BELLEFONTE — Some members of Borough Council are in favor of mandating sprinkler systems in downtown buildings, and a task force will be convened to study that option and other preventative measures.
“We have done a lot to get to where we are, and we are going to do more,” said Borough Manager Ralph Stewart after Monday’s meeting. “We will not turn our back on saying that we’ve done enough. We want to reach out to find more resources, more ways to protect both people and property.”
The task force was the recommendation from Stewart on Monday and was approved unanimously by the Borough Council. It was the first time it had come together since fire devastated the Hotel Do De last week and damaged the Garman Opera House Theatre.
The focus of the hourlong discussion revolved around not just sprinklers but prevention measures like code enforcement, fire walls or electronic monitoring systems that alert 911.
The discussion drew more than a dozen residents and property owners, including one woman who said she’s had trouble getting a quote for a sprinkler system and a man who installed an electronic alert system instead of sprinklers.
The makeup of the task force will be determined later. Borough Council wanted to make sure property owners are a part of the task force.
The strongest remarks during the discussion came from council President Frank Halderman, who offered his support for sprinklers in downtown buildings.
He went into specifics, throwing out numbers in saying he’s in favor of a bond, such as $2 million to $5 million, financing sprinkler system installations. The payback period could be whatever the property owner needs, such as two years or 10 years.
“I don’t think we can afford to lose any more of our buildings downtown,” Halderman said.
The sprinkler systems would need to be affordable, and he would not want to see property owners have to close down their buildings because they can’t afford the sprinkler systems, he said.
Halderman also wants to the task force to put together a list of the buildings that could be the biggest fire hazards.
Councilman Walt Schneider voiced his support for sprinkler systems, but he said preventing fires and protecting lives and buildings is much larger in scope.
He said that takes cooperation from lots of people, like Borough Council, police and fire personnel, the code enforcement officers, property owners and tenants, and the public.
For instance, he said the fire companies should increase their outreach and public education. Police should notify the code officers if they see a hazard when they’re responding to an incident. The same goes for people in the community who see something.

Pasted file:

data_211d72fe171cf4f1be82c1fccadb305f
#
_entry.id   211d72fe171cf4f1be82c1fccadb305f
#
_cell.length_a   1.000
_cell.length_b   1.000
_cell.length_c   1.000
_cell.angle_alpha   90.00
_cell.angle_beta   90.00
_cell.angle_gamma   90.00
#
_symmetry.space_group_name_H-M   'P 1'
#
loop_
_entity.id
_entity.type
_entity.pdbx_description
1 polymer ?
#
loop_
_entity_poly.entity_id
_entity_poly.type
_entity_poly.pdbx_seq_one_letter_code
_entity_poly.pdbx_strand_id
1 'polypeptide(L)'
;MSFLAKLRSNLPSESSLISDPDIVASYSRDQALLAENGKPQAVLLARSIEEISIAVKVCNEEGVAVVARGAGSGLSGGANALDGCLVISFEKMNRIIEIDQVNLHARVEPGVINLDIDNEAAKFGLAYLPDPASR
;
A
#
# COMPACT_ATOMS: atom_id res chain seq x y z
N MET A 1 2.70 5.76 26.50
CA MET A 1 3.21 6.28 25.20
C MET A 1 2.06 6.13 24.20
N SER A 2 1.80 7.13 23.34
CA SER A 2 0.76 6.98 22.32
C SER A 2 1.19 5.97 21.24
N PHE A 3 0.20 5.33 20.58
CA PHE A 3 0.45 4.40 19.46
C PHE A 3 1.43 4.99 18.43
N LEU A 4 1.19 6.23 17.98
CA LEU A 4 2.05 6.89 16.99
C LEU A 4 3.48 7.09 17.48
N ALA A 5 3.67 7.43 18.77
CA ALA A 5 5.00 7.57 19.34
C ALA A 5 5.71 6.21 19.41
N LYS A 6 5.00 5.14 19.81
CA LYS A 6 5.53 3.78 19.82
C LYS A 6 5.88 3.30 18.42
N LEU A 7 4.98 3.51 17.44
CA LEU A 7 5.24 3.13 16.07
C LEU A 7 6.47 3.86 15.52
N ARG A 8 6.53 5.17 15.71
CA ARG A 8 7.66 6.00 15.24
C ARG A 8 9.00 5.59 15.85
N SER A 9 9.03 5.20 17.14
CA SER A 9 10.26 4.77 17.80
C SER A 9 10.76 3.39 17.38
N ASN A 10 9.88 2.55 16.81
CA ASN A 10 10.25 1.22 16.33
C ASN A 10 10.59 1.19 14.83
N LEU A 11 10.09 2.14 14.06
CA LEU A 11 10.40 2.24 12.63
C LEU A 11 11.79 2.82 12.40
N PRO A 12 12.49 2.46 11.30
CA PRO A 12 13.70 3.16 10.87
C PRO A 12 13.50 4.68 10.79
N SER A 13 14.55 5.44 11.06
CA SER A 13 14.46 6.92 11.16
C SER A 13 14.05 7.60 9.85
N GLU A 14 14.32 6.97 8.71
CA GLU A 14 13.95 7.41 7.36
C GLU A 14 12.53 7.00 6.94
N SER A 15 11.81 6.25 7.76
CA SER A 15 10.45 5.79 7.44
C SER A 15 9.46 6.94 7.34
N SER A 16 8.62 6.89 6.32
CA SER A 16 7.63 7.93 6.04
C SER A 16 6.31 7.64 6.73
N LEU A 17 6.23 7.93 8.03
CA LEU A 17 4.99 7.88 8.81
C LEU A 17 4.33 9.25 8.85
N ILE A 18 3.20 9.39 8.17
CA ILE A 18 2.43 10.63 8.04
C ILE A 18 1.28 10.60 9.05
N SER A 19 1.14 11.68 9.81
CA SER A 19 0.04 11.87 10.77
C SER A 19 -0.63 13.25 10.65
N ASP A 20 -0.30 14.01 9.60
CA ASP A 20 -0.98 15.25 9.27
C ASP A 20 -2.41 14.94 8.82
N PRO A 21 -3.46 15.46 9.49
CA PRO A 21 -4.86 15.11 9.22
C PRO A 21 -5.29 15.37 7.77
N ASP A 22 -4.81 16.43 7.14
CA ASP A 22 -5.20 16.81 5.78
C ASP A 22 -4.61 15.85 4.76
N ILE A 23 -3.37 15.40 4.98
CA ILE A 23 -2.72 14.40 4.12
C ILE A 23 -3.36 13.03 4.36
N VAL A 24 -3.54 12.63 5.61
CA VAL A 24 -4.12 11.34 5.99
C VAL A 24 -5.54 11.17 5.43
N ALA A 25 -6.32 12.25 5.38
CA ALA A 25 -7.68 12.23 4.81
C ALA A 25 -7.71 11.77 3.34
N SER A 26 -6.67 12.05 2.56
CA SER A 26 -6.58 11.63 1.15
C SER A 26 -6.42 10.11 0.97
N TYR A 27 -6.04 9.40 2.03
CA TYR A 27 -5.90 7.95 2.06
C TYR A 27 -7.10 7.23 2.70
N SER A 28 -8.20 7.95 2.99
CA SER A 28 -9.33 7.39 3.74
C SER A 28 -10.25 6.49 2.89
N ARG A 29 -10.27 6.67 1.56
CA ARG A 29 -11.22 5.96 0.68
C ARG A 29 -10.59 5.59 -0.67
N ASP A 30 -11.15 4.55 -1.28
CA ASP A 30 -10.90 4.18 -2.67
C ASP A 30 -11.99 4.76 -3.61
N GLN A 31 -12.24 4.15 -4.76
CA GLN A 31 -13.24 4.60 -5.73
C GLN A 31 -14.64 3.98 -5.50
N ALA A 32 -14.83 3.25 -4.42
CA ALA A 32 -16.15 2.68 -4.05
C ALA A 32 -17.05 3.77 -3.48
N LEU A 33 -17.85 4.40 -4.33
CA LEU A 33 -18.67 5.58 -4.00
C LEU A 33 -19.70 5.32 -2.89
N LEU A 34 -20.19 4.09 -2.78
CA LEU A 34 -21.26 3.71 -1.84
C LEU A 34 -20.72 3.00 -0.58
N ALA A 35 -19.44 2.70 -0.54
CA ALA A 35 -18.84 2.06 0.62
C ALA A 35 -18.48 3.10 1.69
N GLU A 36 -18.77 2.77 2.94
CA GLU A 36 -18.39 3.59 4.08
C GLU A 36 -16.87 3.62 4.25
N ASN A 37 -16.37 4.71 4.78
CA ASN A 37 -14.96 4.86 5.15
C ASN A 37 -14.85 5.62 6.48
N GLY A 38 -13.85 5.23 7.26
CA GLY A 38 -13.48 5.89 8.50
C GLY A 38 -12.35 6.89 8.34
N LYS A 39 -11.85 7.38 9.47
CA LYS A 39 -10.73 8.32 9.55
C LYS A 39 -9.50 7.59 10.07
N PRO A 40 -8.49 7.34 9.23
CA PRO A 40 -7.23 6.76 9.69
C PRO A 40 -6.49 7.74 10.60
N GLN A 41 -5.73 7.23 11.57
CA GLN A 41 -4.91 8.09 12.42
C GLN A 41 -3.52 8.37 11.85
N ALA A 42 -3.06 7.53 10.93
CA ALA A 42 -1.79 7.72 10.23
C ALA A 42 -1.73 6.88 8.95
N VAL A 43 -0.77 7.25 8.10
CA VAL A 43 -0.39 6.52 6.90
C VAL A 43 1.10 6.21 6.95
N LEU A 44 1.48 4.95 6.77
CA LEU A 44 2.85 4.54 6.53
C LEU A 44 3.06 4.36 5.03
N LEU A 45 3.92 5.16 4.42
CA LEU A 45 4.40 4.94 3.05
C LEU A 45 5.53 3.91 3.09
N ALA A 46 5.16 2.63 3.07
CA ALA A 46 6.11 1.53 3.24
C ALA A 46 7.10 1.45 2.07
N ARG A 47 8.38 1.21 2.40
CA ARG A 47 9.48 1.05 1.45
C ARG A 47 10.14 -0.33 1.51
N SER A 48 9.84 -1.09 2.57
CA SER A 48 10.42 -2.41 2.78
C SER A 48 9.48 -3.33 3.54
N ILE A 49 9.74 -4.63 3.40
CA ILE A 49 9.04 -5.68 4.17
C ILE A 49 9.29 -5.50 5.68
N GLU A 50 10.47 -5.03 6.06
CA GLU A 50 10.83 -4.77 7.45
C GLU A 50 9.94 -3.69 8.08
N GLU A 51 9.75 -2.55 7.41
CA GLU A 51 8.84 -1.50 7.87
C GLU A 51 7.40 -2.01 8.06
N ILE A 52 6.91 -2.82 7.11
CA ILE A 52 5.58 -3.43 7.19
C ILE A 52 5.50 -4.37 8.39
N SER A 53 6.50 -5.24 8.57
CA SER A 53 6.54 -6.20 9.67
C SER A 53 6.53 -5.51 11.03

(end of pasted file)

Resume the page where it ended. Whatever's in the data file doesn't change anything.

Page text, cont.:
Schneider said that goes hand in hand with the other prevention measures, like installing fire walls or fire ceilings, an electronic monitoring system, and sprinklers.
“It is an excellent way to combat the fire problem in a building with respect to both life safety and property conservation,” he said. “However, it’s part of a systemic solution.”
Borough Council did not vote on implementing those measures, as the details of the task force will be worked out in future council meetings.
Among the folks who came to the work session was Bellefonte attorney Rodney Beard, who runs his law office on the first floor of a brownstone building on the downtown diamond. Beard is the borough’s solicitor but did not speak as the solicitor.
He said he was pleased with the discussion and came because he was interested in what the Borough Council would look at to retain the investments in the downtown.
“I don’t think a knee-jerk reaction ... would be the appropriate response,” he said, adding that moving to form a task force is a good start. “We need to stick with it and not get complacent.”
Beard said he had sprinklers installed in his building in 2010 after seeing the old wiring inside it.
Downtown property owner Ron Wiser told Borough Council about the monitoring system he had installed in the Crider Exchange on Allegheny Street. When the system detects a problem, like fire or heat, it triggers an alert to an operator in New York, who then notifies Centre County 911.
It cost him almost $40,000, but he said it helps him “sleep at night.” In all, he has five systems installed in his downtown buildings.
Nancy Noll, who owns a bed and breakfast in the borough, told the council she hopes they consider the need for protection in the residential section of town. She said she’s had trouble finding someone to give her a quote for a sprinkler system, and the council members said they’d like to develop a list and put it on their website.
This is the second task force the borough has convened in the wake of a fire in a historic building.
One was formed after the Bush House fire in 2006, and the group made a number of recommendations including fire education, the installation of sprinklers within 10 years and adopting code changes.
Borough officials did not adopt the sprinkler mandate, and said they’ve done everything they could have done with the resources they have.
Also Monday, Bellefonte Fire Chief Tim Schreffler said investigators are still working to determine the cause.
Schreffler said the Garman Opera House Theatre sustained fire damage to its roof and the top floor, and it has water damage to the lower floors.
The Garman is without a roof, leaving the inside exposed to the elements, such as heavy rain that’s expected today.
Schreffler said a structural engineer will take a look at the Do De today to see if the building is stable or will have to be demolished.
On Howard Street, more than a dozen people who were left homeless by the fire are staying in a temporary shelter at the Trinity United Methodist Church on Howard Street. The shelter is organized by the local Red Cross chapter.
Mike Dawson can be reached at 231-4616. Follow him on Twitter @MikeDawsonCDT